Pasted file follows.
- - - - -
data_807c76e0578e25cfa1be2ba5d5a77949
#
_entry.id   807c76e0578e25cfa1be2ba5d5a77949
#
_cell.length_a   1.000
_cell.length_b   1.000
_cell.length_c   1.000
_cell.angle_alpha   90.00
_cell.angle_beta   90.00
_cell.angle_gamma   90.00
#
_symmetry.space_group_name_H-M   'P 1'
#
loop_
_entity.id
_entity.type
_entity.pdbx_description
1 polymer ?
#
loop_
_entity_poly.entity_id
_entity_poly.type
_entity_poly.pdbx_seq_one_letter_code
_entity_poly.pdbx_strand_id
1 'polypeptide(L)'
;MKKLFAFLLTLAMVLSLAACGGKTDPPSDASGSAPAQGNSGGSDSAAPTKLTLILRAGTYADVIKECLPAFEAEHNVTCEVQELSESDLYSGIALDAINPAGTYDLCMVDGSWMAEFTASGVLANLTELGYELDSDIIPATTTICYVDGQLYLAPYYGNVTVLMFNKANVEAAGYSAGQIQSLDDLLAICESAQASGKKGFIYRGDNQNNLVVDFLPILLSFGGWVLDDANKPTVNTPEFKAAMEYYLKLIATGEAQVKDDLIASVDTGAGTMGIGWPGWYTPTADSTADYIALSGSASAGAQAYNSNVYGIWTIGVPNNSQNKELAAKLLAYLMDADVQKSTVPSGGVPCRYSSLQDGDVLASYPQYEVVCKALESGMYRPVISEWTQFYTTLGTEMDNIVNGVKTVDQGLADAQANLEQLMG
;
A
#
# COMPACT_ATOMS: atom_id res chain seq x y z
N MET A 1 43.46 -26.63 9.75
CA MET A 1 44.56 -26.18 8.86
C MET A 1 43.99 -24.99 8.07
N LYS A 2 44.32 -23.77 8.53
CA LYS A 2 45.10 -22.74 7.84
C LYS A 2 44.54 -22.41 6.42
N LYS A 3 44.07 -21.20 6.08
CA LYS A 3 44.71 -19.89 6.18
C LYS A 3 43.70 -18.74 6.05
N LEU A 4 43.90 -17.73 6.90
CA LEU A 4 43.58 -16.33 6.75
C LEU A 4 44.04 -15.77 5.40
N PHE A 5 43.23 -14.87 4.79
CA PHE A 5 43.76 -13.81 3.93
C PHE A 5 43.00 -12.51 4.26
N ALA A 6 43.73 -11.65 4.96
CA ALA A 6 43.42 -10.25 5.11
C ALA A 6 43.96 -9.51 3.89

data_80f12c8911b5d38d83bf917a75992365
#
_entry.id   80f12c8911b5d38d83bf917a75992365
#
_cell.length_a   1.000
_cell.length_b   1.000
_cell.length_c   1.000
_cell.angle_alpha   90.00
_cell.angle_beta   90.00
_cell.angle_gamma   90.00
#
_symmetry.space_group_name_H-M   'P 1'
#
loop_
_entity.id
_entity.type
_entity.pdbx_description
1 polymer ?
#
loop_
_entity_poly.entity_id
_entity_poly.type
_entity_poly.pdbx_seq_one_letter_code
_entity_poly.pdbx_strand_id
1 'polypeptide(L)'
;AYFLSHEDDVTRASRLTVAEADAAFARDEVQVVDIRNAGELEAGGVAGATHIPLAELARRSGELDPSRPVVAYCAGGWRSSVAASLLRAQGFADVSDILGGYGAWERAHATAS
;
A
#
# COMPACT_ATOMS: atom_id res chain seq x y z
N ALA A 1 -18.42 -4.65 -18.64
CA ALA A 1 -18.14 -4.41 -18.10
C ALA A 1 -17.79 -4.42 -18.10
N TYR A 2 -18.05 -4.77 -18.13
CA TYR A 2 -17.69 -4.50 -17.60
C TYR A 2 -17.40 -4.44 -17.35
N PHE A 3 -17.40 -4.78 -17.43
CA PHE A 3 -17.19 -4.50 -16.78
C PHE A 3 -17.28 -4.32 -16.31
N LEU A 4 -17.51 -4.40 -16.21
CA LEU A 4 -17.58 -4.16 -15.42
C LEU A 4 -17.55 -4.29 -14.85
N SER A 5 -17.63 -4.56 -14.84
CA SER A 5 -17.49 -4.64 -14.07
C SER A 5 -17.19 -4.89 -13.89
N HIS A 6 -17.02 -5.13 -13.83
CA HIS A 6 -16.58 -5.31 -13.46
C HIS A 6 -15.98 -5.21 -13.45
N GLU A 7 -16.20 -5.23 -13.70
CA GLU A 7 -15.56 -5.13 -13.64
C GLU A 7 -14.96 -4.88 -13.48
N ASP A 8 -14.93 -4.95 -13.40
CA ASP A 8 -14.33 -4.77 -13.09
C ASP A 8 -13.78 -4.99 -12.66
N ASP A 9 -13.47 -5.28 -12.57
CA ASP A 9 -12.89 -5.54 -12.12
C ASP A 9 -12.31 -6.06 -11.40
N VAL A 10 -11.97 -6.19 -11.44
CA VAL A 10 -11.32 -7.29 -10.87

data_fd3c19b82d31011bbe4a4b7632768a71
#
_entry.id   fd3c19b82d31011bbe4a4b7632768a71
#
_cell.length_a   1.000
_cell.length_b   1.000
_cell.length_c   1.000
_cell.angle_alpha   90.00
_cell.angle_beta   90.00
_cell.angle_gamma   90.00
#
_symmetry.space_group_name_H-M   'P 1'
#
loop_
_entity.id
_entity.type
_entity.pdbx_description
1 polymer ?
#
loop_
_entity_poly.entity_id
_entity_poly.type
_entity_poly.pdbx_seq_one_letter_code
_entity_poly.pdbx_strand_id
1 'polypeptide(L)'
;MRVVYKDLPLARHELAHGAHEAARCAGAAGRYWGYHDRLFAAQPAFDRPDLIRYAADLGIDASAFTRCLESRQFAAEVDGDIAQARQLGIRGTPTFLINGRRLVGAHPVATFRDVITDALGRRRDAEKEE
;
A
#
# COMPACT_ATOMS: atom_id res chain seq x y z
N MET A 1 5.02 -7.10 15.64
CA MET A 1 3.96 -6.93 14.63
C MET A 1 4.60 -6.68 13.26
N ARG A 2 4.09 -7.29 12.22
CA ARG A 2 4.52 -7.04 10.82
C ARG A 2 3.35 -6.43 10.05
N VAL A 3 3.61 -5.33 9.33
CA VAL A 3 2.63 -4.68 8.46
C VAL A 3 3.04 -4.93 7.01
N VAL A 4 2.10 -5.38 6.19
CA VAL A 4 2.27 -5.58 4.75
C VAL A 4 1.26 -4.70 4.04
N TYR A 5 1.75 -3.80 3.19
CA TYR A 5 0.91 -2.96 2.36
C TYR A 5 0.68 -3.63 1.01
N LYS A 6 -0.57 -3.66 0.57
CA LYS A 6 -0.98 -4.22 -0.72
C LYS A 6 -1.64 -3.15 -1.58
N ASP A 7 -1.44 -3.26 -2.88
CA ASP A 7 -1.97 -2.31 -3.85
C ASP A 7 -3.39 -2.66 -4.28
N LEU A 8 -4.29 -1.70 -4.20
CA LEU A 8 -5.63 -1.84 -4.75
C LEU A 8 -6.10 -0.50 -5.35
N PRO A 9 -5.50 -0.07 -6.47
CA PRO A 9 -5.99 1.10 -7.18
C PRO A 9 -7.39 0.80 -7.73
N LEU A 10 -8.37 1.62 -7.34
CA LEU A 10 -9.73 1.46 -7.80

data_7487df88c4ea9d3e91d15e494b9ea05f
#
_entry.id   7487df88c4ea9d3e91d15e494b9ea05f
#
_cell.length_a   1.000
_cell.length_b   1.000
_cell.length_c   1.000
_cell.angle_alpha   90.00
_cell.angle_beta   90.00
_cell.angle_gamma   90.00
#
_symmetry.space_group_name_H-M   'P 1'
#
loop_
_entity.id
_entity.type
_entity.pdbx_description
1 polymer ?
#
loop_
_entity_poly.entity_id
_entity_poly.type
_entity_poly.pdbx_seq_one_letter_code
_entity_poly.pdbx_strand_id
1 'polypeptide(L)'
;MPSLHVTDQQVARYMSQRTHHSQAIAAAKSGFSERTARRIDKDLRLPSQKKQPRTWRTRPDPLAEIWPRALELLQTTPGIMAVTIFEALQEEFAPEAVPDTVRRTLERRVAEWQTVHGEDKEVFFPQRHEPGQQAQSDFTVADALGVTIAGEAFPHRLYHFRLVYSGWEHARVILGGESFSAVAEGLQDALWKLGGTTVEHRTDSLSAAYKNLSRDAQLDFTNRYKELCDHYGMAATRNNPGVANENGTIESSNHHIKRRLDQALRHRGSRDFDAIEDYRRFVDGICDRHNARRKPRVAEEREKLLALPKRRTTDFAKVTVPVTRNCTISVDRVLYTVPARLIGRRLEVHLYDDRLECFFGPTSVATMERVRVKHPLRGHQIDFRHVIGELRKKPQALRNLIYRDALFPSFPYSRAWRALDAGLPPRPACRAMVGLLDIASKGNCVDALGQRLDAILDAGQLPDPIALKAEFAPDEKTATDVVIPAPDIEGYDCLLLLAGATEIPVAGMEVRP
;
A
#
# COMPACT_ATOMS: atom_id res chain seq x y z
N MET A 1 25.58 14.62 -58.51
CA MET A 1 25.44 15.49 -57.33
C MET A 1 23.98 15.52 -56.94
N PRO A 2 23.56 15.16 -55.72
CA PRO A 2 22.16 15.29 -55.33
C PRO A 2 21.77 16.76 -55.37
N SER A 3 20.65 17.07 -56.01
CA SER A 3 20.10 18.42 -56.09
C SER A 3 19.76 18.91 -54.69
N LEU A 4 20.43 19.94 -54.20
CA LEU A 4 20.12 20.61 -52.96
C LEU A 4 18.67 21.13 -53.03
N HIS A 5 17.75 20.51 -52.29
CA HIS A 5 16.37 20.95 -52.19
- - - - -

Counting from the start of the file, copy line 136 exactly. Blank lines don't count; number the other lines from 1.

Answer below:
#